Well now it’s time to pull them out, as there’s a new way to program the MSP430 using a fork of the Arduino IDE – Energia. Put simply, it’s the Arduino IDE modified to compile and upload code to the LaunchPad, which makes this platform suddenly much more approachable.

Getting Started

You’ll need to download and install the appropriate USB drivers, then the IDE itself from here. To install the IDE you just download and extract it to your preferred location, in the same manner as the Arduino IDE. Then plug your LaunchPad into the USB. Finally,  load the IDE. Everything is familiar to the Arduino user, except the only surprise is the colour (red as a nod to TI perhaps…):

ide

Looking good so far. All the menu options are familiar, the files have the .ino extension, and the preferences dialogue box is how we expect it. Don’t forget to select the correct port using the Tools > Serial port… menu. You will also need to select the type of MSP430 in your LaunchPad. At the time of writing there is support for three types listed below (and the first two are included with the LaunchPad v1.5):

  • MSP430G2553 - <=16 MHz, 16KB flash, 512b SRAM, 24 GPIO, two 16-bit timers, UART, SPI, I2C, 8 ADC channels at 10-bit, etc. Cost around Au$3.80 each**
  • MSP430G2452 - <=16 MHz, 8KB flash, 256b SRAM, 16 GPIO, one 16-bit timer, UART, I2C, 8 ADC channels, etc. Cost around Au$2.48 each**
  • MSP430G2231 - <=16 MHz, 2KB flash, 128b SRAM, 10 GPIO, one 16-bit timer, SPI, I2C, 8 ADC channels, etc. Cost around Au$3.36 each**

** One-off ex-GST pricing from element14 Australia. In some markets it would be cheaper to buy another LaunchPad. TI must really be keen to get these in use.

There are some hardware<>sketch differences you need to be aware of. For example, how to refer to the I/O pins in Energia? A map has been provided for each MSP430 at the Energia wiki, for example the G2553:

g2553pinouts

As you can imagine, MSP430s are different to an AVR, so a lot of hardware-specific code doesn’t port over from the world of Arduino. One of the first things to remember is that MSP430s are 3.3V devices. Code may or may not be interchangeable, so a little research will be needed to match up the I/O pins and rewrite the sketch accordingly. You can refer to pins using the hardware designator on the LaunchPad (e.g. P1_6) or the physical pin number. For example – consider the following sketch:

void setup() 
{ 
 // initialize the digital pins as an output.
 pinMode(P1_0, OUTPUT); // LED 1
 pinMode(P1_6, OUTPUT); // LED 2
}
void loop() {
 digitalWrite(P1_6, HIGH); 
 digitalWrite(P1_0, HIGH);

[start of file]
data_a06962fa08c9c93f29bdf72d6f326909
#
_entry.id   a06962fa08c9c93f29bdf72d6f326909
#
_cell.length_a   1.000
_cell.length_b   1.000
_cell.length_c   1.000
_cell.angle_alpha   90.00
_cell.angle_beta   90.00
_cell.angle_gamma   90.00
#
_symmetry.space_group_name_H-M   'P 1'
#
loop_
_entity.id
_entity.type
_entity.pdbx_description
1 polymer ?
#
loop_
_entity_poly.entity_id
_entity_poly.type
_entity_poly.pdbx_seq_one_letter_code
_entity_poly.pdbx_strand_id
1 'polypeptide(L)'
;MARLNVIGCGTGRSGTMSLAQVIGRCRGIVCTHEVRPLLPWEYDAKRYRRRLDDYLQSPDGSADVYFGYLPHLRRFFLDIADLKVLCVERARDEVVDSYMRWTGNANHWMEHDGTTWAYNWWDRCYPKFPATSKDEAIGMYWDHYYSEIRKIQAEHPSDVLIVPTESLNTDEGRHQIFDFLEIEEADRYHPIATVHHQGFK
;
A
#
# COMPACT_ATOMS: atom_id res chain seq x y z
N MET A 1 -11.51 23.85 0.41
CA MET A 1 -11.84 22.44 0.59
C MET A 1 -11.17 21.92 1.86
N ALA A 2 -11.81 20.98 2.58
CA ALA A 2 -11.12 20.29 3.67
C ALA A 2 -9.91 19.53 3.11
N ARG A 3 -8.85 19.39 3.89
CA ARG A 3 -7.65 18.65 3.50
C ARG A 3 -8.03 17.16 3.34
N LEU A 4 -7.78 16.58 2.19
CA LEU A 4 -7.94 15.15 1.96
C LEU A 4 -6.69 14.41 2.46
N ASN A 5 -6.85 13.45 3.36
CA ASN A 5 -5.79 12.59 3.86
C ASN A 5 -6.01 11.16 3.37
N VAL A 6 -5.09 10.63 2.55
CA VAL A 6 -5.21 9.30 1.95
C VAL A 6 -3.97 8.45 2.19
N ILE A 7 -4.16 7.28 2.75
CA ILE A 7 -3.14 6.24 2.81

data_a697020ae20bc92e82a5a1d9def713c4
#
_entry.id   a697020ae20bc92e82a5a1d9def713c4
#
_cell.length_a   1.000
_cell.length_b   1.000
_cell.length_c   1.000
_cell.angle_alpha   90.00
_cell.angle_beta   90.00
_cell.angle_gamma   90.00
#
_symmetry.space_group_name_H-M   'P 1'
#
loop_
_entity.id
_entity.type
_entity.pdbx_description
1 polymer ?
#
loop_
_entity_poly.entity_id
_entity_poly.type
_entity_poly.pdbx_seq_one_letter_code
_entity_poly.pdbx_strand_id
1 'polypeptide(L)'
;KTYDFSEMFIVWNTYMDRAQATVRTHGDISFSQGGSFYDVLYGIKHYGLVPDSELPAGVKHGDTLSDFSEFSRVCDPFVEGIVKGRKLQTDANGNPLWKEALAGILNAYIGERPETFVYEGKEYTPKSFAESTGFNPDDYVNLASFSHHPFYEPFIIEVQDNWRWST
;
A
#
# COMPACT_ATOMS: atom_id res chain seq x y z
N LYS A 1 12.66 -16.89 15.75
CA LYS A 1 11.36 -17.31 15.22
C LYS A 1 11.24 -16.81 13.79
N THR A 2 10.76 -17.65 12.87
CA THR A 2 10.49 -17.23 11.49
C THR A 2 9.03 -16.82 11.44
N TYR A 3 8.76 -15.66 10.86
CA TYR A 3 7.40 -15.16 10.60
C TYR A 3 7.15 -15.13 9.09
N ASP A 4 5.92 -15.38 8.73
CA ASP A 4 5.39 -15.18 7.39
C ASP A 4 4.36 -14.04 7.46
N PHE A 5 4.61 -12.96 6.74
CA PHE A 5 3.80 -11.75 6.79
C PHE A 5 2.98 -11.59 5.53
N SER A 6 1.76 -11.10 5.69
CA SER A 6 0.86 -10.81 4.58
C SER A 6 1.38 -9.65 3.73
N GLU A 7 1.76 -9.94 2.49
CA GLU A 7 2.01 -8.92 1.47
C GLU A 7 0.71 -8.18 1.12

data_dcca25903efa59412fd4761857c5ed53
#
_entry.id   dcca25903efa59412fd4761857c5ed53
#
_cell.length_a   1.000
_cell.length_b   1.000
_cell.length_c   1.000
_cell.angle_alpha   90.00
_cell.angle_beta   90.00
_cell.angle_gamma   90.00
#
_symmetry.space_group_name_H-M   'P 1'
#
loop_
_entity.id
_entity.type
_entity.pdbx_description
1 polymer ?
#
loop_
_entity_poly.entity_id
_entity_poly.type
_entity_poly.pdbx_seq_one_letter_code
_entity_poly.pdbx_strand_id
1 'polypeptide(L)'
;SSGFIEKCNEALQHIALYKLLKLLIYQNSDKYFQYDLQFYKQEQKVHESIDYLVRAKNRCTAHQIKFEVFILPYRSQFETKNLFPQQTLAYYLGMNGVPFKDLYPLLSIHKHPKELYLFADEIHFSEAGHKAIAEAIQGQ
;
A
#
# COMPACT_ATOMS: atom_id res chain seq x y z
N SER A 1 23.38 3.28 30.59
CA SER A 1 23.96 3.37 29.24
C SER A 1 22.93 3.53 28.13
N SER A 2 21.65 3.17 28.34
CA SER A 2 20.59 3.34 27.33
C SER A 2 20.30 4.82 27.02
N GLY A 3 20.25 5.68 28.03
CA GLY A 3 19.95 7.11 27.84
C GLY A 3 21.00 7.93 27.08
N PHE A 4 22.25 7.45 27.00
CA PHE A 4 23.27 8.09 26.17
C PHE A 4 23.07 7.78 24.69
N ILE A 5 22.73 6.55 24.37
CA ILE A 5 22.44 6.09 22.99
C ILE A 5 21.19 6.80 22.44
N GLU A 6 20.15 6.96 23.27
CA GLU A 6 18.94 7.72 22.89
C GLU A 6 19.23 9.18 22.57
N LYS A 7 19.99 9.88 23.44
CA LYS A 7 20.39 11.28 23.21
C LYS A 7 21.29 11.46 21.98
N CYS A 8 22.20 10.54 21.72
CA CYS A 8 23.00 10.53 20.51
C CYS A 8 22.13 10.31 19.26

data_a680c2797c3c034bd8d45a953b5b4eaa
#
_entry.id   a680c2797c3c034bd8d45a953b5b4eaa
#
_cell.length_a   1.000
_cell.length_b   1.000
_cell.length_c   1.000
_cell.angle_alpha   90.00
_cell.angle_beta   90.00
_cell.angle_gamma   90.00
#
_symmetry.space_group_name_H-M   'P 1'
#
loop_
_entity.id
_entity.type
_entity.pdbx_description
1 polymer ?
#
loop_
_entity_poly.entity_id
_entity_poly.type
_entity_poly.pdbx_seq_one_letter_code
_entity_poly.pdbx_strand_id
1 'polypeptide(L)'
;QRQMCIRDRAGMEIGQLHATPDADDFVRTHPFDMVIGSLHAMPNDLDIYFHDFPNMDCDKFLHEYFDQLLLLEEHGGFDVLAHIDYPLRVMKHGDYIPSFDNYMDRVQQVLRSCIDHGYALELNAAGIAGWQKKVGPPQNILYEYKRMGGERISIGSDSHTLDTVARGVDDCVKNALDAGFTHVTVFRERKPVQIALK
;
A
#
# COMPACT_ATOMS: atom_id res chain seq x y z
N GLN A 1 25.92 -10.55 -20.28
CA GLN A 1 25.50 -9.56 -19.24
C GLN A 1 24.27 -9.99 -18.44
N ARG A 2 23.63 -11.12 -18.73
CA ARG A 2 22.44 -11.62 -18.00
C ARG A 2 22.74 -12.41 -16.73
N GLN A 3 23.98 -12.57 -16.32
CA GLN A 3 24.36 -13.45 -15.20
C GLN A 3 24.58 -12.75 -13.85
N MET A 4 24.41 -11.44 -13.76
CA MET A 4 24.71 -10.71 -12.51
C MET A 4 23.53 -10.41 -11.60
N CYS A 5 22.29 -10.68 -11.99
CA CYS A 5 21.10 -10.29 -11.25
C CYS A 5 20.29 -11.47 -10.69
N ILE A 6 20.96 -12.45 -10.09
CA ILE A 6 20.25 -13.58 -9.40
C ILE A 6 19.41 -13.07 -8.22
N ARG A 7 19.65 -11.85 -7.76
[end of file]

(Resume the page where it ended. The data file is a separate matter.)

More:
delay(100); 
 digitalWrite(P1_6, LOW); 
 digitalWrite(P1_0, LOW); 
 delay(100); 
}

You could have used 2 (for physical pin 2) instead of P1_0 and 14 (physical pin … 14!) instead of P1_6. It’s up to you. Another quick example is this one – when the button is pressed, the LEDs blink a few times:

const int redLED = P1_0;
const int greenLED = P1_6;
const int button = P1_3; // button S2 (on the left)
int a = 0;

void setup()
{
 pinMode(redLED, OUTPUT);
 pinMode(greenLED, OUTPUT); 
 pinMode(button, INPUT_PULLUP); // note _PULLUP
 digitalWrite(redLED, LOW);
 digitalWrite(greenLED, LOW); 
}
void loop()
{
 if (digitalRead(button)==LOW)
 {
 for (a=0; a<10; a++)
 {
 digitalWrite(redLED, HIGH);
 digitalWrite(greenLED, LOW); 
 delay(200);
 digitalWrite(redLED, LOW);
 digitalWrite(greenLED, HIGH); 
 delay(200);
 }
 digitalWrite(redLED, LOW);
 digitalWrite(greenLED, LOW); 
 }
}

Due to the wiring of the LaunchPad, when you press the button, P1_3 is pulled LOW. For the non-believers, here it is in action:

So where to from here? There are many examples in the Energia IDE example menu, including some examples for the Energia libraries. At the time of writing there is: Servo, LiquidCrystal, IRremote, SPI, wire, MSPflash and Stepper. And as the Energia project moves forward more may become available. For help and discussion, head over to the 4-3-Oh forum and of course the Energia website. And of course there’s the TI MSP430 website.

Conclusion

Well that was interesting to say the least. If you have a project which needs to be low-cost, fits within the specifications of the MSP430, has a library, you’re not hung up on brand preference, and you just want to get it done – this is a viable option. Hopefully after time some of you will want to work at a deeper level, and explore the full IDEs and MSP430 hardware available from TI. But for the price, don’t take my word for it – try it yourself.